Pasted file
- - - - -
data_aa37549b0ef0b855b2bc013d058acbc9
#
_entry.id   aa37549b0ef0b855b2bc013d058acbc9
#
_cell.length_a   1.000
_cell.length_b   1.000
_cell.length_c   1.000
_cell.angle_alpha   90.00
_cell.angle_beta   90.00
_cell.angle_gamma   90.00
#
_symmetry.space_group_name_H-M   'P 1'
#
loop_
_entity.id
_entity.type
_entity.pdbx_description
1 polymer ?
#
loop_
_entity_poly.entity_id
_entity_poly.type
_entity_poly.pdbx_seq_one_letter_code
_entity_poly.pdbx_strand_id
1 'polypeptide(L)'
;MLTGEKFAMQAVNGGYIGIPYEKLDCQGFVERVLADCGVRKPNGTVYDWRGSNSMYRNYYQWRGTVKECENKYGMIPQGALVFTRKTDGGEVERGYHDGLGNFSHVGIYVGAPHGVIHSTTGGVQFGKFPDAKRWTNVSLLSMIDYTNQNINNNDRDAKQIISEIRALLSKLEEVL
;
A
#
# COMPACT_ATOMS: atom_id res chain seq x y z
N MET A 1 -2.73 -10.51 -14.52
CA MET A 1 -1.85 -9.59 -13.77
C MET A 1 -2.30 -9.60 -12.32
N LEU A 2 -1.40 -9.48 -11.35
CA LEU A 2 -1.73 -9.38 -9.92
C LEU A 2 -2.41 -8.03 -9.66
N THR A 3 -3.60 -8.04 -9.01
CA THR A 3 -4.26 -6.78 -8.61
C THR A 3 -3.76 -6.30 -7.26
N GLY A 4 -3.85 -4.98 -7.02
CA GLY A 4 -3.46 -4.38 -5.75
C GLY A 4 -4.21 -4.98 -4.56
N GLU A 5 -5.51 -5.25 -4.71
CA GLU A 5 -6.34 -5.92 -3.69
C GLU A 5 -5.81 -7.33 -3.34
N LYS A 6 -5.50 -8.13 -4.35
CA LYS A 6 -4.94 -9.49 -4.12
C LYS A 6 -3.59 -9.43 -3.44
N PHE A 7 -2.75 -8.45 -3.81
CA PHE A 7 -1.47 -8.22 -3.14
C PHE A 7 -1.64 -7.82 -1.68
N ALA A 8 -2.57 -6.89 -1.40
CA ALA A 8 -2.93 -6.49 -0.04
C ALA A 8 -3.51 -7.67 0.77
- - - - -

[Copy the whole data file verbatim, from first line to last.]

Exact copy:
data_aa37549b0ef0b855b2bc013d058acbc9
#
_entry.id   aa37549b0ef0b855b2bc013d058acbc9
#
_cell.length_a   1.000
_cell.length_b   1.000
_cell.length_c   1.000
_cell.angle_alpha   90.00
_cell.angle_beta   90.00
_cell.angle_gamma   90.00
#
_symmetry.space_group_name_H-M   'P 1'
#
loop_
_entity.id
_entity.type
_entity.pdbx_description
1 polymer ?
#
loop_
_entity_poly.entity_id
_entity_poly.type
_entity_poly.pdbx_seq_one_letter_code
_entity_poly.pdbx_strand_id
1 'polypeptide(L)'
;MLTGEKFAMQAVNGGYIGIPYEKLDCQGFVERVLADCGVRKPNGTVYDWRGSNSMYRNYYQWRGTVKECENKYGMIPQGALVFTRKTDGGEVERGYHDGLGNFSHVGIYVGAPHGVIHSTTGGVQFGKFPDAKRWTNVSLLSMIDYTNQNINNNDRDAKQIISEIRALLSKLEEVL
;
A
#
# COMPACT_ATOMS: atom_id res chain seq x y z
N MET A 1 -2.73 -10.51 -14.52
CA MET A 1 -1.85 -9.59 -13.77
C MET A 1 -2.30 -9.60 -12.32
N LEU A 2 -1.40 -9.48 -11.35
CA LEU A 2 -1.73 -9.38 -9.92
C LEU A 2 -2.41 -8.03 -9.66
N THR A 3 -3.60 -8.04 -9.01
CA THR A 3 -4.26 -6.78 -8.61
C THR A 3 -3.76 -6.30 -7.26
N GLY A 4 -3.85 -4.98 -7.02
CA GLY A 4 -3.46 -4.38 -5.75
C GLY A 4 -4.21 -4.98 -4.56
N GLU A 5 -5.51 -5.25 -4.71
CA GLU A 5 -6.34 -5.92 -3.69
C GLU A 5 -5.81 -7.33 -3.34
N LYS A 6 -5.50 -8.13 -4.35
CA LYS A 6 -4.94 -9.49 -4.12
C LYS A 6 -3.59 -9.43 -3.44
N PHE A 7 -2.75 -8.45 -3.81
CA PHE A 7 -1.47 -8.22 -3.14
C PHE A 7 -1.64 -7.82 -1.68
N ALA A 8 -2.57 -6.89 -1.40
CA ALA A 8 -2.93 -6.49 -0.04
C ALA A 8 -3.51 -7.67 0.77